Many Americans use pickup trucks or high-power SUVs to tow items along for either work or recreation. For work, a person may use a pickup truck to tow along a trailer filled with tools or materials, such as for a construction site, and some trailers carry livestock in them. In other cases, someone may tow along an RV for a camping trip, and some RVs are quite large and require strong pickup trucks to move them along. In any case, basic road safety means avoiding trailer sway, not to mention using the best brake controllers for the job. After all, a pickup truck’s brakes only apply to the vehicle itself; the RV’s own wheel brakes won’t turn on unless there is a line of communication. How to tow safely? By using the best brake controllers for the job, most often electronic brake controllers. Some are manually operated, but most truck drivers would rather have electronic models in place to maximize road safety for braking. And how might someone avoid potentially dangerous trailer sway?
Preventing Trailer Sway
If a truck towing a trailer goes very fast, or if the cargo inside the trailer is distributed oddly, this may result in trailer sway. If the trailer keeps swaying too hard, it may break loose, or it may disrupt the towing vehicle’s operation and even cause a crash in some cases. Fortunately, there are simple methods to avoid this. If the truck driver feels (or sees) trailer sway taking place, the driver must refrain from simply hitting the brakes. Instead, the driver should gradually slow down, and once the truck goes below the speed where the swaying started, the trailer may stabilize. If not, the truck driver should find enough space so that they can gradually come to a total stop, and the driver can get out. Now, the driver may double check that the trailer is securely attached to the truck, and if need be, readjust the trailer’s contents. It is best for the trailer’s contents to mainly be at the trailer’s head, close to the truck. Having too much weight near the other end invites swaying, so items can be adjusted. The driver should also make sure that nothing is sticking out over the trailer’s edges.
The Best Brake Controllers For the Job
What can the best brake controllers do? These electronic brake systems can be bought at specialized hardware stores or online catalogs, and they will involve threading electrical wires from the trailer or RV and to a control box. That control box will sit on the truck’s dashboard where the driver can control it and see its readings. In this way, the truck’s brakes and the trailer’s brakes will coordinate. Otherwise, a tracking truck may have a trailer slam right into it, or if the truck stops while going up a hill, that trailer will try to break free and roll back down. That strain is not to be desired.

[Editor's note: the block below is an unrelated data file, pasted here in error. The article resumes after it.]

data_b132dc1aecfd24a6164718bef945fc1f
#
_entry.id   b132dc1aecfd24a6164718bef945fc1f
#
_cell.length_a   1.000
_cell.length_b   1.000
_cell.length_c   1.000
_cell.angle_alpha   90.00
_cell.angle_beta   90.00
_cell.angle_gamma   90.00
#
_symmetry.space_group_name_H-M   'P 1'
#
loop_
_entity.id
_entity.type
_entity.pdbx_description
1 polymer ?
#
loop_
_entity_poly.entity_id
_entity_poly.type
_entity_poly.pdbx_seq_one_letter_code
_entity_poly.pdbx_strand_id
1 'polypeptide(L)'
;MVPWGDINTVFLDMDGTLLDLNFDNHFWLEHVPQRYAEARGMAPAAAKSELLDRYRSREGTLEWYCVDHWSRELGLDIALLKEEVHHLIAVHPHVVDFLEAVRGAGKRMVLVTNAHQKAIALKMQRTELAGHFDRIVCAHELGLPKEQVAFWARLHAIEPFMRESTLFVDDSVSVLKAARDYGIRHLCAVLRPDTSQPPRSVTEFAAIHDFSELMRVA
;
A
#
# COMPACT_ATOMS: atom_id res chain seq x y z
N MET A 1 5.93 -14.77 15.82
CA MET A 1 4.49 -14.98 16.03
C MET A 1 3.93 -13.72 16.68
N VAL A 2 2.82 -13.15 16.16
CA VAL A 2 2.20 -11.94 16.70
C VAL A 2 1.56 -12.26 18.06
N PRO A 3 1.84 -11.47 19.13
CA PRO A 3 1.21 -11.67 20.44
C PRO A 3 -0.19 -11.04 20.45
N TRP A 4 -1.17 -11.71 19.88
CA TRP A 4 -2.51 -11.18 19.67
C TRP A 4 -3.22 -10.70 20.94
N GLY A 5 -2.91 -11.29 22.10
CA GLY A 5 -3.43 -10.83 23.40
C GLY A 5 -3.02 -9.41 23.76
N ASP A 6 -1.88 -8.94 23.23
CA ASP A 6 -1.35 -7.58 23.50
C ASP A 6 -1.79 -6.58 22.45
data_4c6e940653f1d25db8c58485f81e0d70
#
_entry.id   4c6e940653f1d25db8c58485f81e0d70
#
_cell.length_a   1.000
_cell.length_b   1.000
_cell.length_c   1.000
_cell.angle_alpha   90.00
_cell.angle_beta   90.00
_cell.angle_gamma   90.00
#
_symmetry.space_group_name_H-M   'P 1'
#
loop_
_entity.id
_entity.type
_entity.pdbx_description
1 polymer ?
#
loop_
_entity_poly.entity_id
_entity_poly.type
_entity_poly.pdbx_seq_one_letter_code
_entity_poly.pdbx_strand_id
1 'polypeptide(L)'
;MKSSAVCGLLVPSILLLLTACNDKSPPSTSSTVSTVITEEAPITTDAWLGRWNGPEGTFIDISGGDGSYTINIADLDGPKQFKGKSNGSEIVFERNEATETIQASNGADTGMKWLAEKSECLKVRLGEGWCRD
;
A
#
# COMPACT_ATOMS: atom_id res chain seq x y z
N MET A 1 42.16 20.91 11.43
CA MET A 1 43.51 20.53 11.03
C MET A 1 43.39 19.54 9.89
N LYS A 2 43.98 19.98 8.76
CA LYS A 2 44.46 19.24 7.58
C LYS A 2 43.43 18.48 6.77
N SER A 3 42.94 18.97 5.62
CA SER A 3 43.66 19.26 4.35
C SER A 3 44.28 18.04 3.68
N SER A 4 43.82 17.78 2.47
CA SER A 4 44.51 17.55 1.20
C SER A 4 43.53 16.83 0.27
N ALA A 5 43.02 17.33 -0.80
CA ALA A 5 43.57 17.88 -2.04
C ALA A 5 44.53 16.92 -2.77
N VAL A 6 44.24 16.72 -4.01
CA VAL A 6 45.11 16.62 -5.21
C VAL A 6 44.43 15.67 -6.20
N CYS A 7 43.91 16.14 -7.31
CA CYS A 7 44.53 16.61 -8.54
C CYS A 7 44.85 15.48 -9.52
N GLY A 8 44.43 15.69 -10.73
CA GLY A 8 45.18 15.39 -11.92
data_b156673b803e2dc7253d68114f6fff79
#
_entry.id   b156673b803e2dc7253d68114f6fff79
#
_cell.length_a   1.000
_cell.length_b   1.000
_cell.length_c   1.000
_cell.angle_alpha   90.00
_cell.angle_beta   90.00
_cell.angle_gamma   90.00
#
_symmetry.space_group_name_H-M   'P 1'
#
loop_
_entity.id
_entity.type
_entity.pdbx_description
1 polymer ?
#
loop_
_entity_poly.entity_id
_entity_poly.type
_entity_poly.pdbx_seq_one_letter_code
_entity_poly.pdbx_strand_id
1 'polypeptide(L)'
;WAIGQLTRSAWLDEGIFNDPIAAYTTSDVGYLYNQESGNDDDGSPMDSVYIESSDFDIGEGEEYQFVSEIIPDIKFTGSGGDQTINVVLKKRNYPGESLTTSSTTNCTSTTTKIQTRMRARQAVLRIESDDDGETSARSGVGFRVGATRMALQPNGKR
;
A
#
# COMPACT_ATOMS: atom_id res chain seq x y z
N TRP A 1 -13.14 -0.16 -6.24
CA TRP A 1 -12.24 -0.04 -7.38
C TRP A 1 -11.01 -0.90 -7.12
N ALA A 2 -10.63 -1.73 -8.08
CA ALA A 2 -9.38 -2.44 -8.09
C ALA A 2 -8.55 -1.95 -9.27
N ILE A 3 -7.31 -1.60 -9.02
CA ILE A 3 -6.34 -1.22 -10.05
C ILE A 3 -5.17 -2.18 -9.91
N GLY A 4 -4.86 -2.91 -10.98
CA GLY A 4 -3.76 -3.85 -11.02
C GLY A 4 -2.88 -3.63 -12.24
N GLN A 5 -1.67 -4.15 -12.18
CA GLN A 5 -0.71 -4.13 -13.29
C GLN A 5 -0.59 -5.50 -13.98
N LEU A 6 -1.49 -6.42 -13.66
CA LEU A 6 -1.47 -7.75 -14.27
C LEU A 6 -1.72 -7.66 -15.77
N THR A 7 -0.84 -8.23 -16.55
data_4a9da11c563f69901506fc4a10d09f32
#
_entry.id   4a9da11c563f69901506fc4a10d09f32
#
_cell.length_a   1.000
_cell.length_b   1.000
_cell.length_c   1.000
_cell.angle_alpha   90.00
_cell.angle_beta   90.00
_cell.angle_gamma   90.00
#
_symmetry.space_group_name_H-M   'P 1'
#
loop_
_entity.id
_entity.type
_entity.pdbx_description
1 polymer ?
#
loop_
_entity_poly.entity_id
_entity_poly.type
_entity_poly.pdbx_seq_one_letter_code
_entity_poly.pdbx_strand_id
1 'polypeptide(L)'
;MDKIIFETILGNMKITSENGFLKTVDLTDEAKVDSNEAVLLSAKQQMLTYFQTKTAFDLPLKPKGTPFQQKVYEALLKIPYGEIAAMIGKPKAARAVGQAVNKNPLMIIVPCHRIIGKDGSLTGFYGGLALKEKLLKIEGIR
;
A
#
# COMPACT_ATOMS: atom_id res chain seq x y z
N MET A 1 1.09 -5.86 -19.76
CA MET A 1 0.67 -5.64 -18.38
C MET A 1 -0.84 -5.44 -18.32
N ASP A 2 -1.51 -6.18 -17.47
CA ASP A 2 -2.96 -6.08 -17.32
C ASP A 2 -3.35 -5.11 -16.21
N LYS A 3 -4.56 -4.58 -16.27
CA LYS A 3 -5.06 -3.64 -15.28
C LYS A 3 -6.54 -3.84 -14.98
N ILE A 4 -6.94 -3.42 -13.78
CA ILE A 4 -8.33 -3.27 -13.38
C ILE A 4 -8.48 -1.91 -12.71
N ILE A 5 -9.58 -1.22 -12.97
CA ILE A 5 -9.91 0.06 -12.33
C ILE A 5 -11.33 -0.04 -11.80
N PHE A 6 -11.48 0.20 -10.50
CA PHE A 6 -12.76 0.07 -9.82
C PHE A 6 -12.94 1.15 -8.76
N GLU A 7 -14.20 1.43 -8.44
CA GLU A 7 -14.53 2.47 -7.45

The best brake controllers come in two main varieties: timing based, and inertia based. Timing brakes work best for lighter trailers that are being towed at moderate speeds along flatter terrain, and are simple to use. When the truck’s own brakes are used, the trailer’s own brakes will activate with such timing that they are fully applied by the time a certain time length has passed. This is not quite as precise as how inertia brakes work, but for simpler and lighter towing jobs, this is sufficient. The owner may program that electronic brake controller to whatever settings they need for the job.
By contrast, inertia brakes are best used for heavier towing jobs that may involve higher travel speeds or going up and down multiple slopes or hills. With these models, the trailer’s brakes will sense when the truck’s brakes are applied, and measure the inertia of each the trucks’ and trailer’s own motion and apply the brakes accordingly. This allows the brakes to adjust their performance based on whether the truck and trailer are going on flat terrain or up or down a slope, and at various speeds, too. This precision prevents a heavy trailer from slamming into the truck or trying to pull the truck back down a slope.